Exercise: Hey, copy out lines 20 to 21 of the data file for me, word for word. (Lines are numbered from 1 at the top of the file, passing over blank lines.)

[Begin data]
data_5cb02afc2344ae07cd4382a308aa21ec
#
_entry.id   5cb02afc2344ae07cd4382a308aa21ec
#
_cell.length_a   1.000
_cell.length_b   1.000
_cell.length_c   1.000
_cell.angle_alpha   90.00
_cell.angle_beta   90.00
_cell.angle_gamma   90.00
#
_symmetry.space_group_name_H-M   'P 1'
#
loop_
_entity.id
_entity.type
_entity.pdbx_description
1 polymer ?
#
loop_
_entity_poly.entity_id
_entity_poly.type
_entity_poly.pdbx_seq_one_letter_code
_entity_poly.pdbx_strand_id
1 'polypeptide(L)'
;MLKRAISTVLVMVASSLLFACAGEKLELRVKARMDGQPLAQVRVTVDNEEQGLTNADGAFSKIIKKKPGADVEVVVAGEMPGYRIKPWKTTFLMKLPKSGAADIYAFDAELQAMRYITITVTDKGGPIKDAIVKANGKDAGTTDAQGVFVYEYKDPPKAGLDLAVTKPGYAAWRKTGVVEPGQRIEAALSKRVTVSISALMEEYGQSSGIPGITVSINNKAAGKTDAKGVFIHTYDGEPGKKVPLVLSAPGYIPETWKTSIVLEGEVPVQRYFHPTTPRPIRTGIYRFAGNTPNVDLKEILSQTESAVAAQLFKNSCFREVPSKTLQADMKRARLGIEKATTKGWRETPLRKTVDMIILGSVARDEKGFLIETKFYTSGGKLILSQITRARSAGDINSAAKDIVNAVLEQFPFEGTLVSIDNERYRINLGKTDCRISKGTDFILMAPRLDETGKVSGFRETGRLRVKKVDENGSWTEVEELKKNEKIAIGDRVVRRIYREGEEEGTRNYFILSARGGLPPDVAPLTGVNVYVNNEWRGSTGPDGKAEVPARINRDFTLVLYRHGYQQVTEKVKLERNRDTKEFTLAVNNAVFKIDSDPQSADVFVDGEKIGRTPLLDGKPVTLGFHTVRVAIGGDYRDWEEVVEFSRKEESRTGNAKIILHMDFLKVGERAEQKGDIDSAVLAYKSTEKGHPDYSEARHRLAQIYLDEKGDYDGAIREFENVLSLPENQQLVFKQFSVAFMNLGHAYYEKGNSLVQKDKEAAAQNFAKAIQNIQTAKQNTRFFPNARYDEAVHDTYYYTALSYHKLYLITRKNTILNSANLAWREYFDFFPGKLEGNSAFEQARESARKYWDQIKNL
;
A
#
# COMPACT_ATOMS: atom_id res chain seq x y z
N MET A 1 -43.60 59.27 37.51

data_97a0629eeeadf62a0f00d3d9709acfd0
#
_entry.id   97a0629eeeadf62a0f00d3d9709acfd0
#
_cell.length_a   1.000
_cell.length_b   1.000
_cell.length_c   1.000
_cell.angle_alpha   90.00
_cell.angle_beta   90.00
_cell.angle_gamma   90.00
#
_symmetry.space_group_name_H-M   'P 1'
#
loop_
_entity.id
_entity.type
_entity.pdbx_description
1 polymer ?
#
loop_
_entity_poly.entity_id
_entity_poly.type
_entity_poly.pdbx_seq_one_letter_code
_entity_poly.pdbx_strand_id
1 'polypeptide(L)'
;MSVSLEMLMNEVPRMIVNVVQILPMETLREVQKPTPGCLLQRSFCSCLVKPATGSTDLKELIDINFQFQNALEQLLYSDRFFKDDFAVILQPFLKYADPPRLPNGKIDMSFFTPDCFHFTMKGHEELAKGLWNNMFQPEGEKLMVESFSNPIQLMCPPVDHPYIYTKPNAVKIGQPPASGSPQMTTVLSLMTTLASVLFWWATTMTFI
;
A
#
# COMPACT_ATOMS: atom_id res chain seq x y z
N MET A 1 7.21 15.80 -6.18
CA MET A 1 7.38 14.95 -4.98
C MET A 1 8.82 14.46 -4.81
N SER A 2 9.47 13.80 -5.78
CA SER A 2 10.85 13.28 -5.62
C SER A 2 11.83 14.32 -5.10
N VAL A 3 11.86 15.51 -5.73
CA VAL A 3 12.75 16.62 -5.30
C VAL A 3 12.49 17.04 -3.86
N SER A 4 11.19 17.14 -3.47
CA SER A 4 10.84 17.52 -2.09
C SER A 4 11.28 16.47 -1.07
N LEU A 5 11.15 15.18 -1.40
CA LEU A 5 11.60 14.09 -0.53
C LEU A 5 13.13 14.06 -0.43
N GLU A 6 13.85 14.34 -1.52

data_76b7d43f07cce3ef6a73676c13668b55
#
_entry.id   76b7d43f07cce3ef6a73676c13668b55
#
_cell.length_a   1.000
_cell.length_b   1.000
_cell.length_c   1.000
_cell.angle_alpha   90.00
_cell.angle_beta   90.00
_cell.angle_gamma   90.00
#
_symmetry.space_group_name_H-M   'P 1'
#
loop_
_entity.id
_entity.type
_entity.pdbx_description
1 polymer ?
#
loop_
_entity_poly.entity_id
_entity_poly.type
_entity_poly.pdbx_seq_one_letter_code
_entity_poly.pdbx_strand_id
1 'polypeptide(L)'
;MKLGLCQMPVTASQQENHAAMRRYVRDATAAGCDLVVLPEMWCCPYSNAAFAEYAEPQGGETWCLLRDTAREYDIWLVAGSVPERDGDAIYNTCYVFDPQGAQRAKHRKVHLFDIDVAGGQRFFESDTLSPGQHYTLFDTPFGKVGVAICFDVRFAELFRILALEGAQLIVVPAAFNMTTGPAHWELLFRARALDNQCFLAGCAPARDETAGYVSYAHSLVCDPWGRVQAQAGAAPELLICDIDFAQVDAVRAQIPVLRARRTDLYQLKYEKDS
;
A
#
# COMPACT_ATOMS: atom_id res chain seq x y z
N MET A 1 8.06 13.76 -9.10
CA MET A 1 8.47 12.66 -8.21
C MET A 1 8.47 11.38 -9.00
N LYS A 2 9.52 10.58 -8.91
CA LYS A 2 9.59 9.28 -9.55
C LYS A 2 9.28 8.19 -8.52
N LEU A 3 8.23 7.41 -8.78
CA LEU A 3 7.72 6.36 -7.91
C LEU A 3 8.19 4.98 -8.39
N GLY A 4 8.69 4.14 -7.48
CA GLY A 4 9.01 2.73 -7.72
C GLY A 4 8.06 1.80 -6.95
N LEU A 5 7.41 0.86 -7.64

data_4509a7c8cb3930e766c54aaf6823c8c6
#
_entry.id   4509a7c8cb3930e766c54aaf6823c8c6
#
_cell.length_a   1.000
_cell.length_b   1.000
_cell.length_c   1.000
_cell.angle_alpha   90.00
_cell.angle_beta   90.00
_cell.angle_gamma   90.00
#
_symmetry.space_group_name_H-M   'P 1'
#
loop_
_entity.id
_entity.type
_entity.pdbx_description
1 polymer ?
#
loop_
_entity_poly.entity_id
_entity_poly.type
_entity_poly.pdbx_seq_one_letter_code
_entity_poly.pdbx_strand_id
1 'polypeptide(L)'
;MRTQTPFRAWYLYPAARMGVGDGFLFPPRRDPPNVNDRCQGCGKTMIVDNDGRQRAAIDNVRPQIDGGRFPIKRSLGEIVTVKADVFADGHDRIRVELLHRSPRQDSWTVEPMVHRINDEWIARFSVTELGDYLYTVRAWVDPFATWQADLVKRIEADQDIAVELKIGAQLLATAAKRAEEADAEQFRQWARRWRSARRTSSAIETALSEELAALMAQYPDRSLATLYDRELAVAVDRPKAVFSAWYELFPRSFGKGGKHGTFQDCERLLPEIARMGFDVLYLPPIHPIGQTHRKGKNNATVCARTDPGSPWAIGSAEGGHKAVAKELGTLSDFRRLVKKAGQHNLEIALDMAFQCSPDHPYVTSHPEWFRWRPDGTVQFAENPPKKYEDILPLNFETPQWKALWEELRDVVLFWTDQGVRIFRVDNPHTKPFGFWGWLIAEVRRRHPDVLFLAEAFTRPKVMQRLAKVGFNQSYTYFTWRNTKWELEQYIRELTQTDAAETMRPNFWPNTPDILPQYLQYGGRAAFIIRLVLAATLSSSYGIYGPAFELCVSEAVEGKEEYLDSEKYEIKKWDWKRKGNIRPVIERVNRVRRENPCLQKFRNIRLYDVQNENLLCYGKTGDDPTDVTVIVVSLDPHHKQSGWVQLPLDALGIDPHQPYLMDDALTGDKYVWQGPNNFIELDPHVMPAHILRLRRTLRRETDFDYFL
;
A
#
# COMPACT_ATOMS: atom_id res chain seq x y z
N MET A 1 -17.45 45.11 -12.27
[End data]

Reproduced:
loop_
_entity_poly.entity_id